Galapagos Iguana Week – Friday

Posted February 14th, 2014 by   |  Photography, Travel  |  Permalink
Group of iguana

Marine iguanas vary dramatically in size depending on the availability of algae and seaweed. Nikon D7000, Nikon 200-400mm f/4.

It’s the last day of Iguana Week here at Visual Adventures where we have celebrated the odd, yet somehow beautiful Galapagos iguanas. Check out our previous daily facts regarding these creatures along with photographs of the iguana in their native environment.

Each island in the Galapagos archipelago supports different sizes sub varieties of marine iguanas. Their size varies quite dramatically from one island to another depending on the supply of underwater algae. On islands with abundant algae, marine iguanas will grow up to five feet in length while on other islands, they may grow to just two or three feet long.

Galapagos climbing on lava

Iguana climbing up lava rocks in the Galapagos. Nikon D7000, 70-200mm f/2.8.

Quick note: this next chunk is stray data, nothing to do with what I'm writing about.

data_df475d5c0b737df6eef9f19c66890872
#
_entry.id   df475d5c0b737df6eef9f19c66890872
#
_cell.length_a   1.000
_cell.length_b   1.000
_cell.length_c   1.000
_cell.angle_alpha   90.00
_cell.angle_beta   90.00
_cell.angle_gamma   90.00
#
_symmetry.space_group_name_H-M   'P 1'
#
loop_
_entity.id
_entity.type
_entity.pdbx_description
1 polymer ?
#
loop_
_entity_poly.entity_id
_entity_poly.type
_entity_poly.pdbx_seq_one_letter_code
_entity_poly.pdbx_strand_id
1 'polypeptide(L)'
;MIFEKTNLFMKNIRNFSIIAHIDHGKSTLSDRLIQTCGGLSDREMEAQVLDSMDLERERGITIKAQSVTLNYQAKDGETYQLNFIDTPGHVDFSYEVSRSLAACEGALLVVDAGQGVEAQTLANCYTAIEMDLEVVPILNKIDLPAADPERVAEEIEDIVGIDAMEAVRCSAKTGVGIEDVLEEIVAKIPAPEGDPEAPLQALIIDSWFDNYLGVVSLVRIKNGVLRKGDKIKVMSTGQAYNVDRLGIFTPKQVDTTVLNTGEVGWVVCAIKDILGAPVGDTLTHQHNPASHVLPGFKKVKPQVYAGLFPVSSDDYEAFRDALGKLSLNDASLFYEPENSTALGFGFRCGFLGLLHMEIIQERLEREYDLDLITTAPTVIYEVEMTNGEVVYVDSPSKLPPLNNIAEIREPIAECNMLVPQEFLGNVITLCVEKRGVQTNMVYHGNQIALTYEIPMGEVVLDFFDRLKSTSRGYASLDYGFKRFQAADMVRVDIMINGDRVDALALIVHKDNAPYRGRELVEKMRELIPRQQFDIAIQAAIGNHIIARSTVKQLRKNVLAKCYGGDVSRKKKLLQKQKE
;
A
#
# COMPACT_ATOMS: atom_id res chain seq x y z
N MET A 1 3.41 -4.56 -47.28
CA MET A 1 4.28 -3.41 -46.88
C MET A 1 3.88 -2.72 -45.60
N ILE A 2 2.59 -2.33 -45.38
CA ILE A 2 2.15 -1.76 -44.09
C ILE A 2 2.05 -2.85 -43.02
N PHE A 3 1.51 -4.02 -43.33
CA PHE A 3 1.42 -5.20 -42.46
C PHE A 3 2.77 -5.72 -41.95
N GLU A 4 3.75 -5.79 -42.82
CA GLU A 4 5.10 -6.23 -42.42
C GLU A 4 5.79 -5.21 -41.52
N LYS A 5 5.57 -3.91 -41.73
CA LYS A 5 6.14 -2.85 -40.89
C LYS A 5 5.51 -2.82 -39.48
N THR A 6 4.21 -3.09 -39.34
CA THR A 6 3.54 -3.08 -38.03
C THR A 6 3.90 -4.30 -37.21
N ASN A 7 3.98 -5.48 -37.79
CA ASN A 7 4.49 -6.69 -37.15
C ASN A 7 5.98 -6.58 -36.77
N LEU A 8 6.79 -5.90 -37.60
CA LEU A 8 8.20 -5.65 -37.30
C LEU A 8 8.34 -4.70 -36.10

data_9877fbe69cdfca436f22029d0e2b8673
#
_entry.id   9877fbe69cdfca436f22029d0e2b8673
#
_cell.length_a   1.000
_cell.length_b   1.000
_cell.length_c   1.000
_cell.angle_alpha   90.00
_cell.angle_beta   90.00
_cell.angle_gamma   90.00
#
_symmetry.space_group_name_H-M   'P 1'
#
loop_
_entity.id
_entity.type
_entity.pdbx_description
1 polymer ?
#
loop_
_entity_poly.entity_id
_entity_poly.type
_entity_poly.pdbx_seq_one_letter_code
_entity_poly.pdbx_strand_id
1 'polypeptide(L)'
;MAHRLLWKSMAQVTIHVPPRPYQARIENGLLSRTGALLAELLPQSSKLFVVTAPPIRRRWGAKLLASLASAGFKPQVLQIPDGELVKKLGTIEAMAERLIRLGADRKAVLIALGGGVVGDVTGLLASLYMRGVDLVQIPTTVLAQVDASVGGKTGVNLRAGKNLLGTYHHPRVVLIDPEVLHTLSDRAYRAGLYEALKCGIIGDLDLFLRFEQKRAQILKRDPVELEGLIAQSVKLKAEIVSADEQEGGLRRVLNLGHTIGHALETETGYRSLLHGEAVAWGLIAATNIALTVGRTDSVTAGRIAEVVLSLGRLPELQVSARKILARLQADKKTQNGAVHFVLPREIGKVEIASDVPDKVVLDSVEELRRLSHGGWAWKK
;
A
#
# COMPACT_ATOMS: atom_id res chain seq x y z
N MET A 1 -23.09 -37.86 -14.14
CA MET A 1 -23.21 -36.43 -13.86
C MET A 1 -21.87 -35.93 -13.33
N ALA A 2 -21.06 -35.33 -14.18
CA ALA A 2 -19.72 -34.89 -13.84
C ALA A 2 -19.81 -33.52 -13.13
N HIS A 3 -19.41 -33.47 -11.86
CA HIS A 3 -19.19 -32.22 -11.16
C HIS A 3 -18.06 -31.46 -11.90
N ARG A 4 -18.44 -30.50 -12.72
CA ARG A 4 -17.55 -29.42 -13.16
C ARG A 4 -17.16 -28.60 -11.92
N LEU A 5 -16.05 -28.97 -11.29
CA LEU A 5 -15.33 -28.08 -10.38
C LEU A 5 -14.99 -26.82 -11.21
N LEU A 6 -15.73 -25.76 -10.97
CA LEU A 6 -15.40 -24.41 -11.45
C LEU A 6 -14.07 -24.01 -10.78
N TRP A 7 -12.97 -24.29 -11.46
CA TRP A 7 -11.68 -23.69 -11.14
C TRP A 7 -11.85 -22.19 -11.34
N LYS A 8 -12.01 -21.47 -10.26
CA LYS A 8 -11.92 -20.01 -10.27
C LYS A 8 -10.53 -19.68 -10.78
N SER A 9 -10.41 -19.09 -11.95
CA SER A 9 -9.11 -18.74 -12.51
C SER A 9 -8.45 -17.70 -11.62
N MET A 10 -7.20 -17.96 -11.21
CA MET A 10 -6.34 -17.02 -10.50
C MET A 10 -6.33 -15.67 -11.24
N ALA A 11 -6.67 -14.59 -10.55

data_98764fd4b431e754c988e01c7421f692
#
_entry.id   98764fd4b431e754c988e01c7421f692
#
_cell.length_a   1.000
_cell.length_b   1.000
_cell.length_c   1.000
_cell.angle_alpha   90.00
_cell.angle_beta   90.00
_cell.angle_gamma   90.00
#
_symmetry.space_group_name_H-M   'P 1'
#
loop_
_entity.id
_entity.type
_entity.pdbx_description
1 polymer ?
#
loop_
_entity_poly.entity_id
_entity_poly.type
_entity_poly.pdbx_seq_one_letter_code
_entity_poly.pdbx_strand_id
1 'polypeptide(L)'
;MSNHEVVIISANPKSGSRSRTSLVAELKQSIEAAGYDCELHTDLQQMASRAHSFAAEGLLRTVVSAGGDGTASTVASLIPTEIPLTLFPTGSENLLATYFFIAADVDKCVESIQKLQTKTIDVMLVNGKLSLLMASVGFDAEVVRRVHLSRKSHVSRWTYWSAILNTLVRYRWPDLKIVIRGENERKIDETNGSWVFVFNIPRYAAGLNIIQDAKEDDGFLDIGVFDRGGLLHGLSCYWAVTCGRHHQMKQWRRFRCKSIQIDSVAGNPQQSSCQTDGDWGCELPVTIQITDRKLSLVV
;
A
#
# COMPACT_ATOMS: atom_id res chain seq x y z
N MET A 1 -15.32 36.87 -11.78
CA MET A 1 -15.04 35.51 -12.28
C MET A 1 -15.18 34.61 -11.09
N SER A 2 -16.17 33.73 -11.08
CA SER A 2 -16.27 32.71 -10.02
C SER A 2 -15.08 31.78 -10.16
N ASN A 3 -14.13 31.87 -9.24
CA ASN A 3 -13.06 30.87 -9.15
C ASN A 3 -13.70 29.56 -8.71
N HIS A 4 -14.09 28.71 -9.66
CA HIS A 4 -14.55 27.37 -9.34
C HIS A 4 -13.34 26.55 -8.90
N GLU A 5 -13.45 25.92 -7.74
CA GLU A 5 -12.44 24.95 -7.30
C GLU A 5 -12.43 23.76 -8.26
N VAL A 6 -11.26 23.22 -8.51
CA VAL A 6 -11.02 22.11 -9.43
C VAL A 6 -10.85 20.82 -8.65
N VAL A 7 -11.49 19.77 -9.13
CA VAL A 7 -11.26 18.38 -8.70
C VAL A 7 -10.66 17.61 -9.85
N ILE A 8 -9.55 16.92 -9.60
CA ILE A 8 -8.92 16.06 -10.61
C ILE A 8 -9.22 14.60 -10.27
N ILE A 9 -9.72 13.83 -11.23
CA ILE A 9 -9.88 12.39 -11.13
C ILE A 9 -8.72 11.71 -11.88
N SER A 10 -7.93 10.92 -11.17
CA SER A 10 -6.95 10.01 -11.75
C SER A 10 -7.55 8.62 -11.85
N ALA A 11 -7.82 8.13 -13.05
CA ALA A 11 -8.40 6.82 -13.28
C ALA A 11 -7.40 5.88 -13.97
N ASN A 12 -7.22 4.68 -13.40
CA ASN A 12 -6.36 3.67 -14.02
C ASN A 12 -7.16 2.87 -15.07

Even though the marine iguana’s primary diet is underwater algae and seaweed, they have been known to eat other plants on land. They don’t digest terrestrial plants as well as algae, so they don’t eat it often. Even though these animals have razor sharp teeth for scraping algae off of underwater rocks, they are quite docile and rarely use their teeth in an aggressive nature.

Our next photo adventure to the Galapagos is set for September 5-14, 2014 and this time we’re running it in conjunction with renowned photographer Tim Vollmer of Iceland. We’ve chartered our own private expedition yacht specifically for our own use during the adventure. More info and sign up here: Galapagos Photo Adventure

iguana skeleton

Iguana skeleton on basalt rocks. Nikon D800, 14-24mm f/2.8.



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